Norma "Jane Roe" McCorvey on her death bed

“Jane Roe” Says Anti-Abortion Conversion Was “All An Act” Paid For By Evangelicals

A new FX documentary about the woman who initiated the historic Roe v. Wade court case that made abortion legal in the U.S. claims to contain a deathbed confession from “Jane Roe” herself, who did a sudden 180 in the mid-1990s and became an anti-abortion activist. This was very much to the delight of the Evangelical Christian right, but in the filmed confession, Roe—real name Norma McCorvey—says she only did it for the money.

The documentary will be released to the public on May 22, but publications and reviewers who were able to view it early are widely reporting on this revelation.

McCorvey died in 2017 after becoming ill and called the confession to documentary director Nick Sweeney her “deathbed confession.”

“Did [the evangelicals] use you as a trophy?” Sweeney asks.

“Of course,” she replies. “I was the Big Fish.”

U.S. Evangelicals were ecstatic in 1995 when McCorvey “converted” to Christianity and claimed to regret her involvement in the lawsuit, saying that she was a pawn of abortion activists. Instead, it seems that she entered into a mutually beneficial relationship with a group of people who kept her quite comfortable.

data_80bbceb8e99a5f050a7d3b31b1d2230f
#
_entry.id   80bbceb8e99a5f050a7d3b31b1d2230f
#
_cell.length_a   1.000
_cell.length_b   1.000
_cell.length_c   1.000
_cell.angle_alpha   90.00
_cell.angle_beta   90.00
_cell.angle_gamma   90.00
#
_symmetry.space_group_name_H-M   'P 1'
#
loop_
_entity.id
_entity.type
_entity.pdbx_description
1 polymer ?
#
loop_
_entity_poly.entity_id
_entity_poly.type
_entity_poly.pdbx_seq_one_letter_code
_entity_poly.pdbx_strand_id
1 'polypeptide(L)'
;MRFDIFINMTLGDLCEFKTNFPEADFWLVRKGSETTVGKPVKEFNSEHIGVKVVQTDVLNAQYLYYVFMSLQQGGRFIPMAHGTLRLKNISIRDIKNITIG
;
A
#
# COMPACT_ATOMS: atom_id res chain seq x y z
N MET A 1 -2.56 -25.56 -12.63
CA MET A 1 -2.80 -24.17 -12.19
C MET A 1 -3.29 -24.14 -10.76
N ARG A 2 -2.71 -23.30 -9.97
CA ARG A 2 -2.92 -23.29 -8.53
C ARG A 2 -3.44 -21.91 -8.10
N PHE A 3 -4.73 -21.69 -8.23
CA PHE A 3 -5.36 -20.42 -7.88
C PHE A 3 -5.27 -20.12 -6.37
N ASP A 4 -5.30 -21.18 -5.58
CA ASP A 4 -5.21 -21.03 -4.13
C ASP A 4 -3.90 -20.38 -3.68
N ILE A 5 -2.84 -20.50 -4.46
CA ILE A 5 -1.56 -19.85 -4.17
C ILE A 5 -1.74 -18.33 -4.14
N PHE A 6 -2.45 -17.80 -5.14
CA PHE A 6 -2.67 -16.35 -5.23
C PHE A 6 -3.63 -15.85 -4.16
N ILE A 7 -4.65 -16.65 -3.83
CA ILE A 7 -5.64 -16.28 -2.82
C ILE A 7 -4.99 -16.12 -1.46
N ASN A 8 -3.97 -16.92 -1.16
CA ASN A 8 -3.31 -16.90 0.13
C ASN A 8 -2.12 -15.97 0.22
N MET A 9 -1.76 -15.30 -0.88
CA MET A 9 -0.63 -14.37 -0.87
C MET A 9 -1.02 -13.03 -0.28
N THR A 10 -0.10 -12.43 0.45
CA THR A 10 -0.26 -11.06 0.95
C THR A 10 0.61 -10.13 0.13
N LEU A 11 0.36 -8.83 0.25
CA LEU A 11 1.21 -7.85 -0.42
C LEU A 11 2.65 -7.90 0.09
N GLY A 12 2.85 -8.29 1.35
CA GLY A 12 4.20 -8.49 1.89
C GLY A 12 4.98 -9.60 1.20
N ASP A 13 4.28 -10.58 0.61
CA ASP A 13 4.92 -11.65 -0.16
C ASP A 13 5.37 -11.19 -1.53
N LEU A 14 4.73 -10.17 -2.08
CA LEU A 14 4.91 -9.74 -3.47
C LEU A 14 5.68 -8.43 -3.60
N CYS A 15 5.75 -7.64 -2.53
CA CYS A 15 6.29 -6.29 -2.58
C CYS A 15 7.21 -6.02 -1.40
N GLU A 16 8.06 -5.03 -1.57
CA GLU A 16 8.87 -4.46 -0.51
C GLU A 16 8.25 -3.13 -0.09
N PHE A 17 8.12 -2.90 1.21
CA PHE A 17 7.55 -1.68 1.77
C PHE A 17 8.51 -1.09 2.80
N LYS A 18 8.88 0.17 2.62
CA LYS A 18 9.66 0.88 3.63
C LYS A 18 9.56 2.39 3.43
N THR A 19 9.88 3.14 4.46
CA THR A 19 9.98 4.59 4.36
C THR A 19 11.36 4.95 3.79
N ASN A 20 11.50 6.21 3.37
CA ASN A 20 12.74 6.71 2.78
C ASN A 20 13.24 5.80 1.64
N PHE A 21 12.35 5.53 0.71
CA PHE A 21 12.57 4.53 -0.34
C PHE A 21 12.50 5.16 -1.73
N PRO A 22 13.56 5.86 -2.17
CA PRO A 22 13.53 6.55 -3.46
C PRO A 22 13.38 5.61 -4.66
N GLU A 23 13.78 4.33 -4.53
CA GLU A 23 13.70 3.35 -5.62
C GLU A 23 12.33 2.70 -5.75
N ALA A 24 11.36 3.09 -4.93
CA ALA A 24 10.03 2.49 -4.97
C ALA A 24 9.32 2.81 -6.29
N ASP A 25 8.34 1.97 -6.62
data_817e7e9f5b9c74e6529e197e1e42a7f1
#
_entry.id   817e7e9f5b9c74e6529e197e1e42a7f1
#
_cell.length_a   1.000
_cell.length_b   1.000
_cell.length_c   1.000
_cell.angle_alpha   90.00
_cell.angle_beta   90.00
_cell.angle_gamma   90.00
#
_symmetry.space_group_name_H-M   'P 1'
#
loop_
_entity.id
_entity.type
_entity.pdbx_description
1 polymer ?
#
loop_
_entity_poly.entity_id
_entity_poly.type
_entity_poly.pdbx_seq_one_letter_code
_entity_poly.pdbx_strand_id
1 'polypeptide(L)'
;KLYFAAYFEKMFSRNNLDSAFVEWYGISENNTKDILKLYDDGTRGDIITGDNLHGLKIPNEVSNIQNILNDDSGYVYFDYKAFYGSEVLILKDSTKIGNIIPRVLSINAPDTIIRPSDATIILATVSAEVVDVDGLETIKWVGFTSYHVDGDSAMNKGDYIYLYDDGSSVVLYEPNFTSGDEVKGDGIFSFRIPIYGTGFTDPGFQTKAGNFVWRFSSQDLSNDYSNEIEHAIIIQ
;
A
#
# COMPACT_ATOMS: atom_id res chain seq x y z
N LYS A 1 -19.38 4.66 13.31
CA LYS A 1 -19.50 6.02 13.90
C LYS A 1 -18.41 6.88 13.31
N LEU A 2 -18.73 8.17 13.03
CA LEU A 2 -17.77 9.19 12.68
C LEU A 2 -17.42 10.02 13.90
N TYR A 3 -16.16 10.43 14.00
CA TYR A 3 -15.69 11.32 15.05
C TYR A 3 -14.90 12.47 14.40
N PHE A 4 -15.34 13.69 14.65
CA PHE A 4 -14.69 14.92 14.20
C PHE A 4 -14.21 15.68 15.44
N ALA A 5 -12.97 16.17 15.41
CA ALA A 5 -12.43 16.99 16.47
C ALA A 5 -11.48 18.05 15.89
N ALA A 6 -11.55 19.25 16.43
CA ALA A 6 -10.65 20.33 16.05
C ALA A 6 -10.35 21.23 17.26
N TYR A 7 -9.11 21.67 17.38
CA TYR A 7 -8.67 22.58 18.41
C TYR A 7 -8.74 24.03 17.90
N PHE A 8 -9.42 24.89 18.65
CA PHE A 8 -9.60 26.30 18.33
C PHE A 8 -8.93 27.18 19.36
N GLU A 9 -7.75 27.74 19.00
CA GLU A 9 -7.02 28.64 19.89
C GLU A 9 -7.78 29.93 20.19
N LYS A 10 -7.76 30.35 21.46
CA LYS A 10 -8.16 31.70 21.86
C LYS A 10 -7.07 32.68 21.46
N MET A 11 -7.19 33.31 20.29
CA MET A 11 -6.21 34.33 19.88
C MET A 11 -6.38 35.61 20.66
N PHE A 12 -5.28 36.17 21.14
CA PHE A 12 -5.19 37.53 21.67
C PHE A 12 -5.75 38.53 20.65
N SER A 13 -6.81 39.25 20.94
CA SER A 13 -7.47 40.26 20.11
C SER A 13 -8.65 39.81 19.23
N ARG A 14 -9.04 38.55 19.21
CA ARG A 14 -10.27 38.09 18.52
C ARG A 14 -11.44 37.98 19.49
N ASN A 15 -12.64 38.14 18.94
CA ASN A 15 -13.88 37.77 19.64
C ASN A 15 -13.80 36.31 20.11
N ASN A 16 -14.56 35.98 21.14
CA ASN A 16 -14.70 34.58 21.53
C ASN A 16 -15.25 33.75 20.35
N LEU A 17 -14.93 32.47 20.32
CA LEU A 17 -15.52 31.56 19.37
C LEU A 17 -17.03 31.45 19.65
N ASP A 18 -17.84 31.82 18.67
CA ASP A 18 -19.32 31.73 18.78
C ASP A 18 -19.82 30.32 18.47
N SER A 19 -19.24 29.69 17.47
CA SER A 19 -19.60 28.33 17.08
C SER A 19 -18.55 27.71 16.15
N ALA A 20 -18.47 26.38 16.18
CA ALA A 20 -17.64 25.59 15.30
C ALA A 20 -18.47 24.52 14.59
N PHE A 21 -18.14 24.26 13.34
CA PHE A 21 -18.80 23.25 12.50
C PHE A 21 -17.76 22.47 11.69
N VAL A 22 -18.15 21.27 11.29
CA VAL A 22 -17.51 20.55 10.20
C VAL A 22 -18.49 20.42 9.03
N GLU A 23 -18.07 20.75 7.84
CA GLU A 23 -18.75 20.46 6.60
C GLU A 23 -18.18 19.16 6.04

“I think it was a mutual thing,” she said in 2017. “I took their money and they took me out in front of the cameras and told me what to say. That’s what I’d say.”

Documents found by the makers of the documentary seem to corroborate her confession, showing at least $456,911 in “benevolent gifts” from anti-abortion groups made to McCorvey. Reverend Schenck, one of the Evangelical leaders involved in this scam, also confessed that McCorvey had been “on the payroll, as it were.”

“But I knew what we were doing. And there were times when I was sure she knew,” said Schenck. “And I wondered, ‘Is she playing us?’ What I didn’t have the guts to say was, ‘because I know damn well we’re playing her.'”

News of McCorvey’s confession is currently rocking Twitter and giving some well-earned validation to the pro-choice community.

Can a cause built on so much dishonesty be just? The answer is no.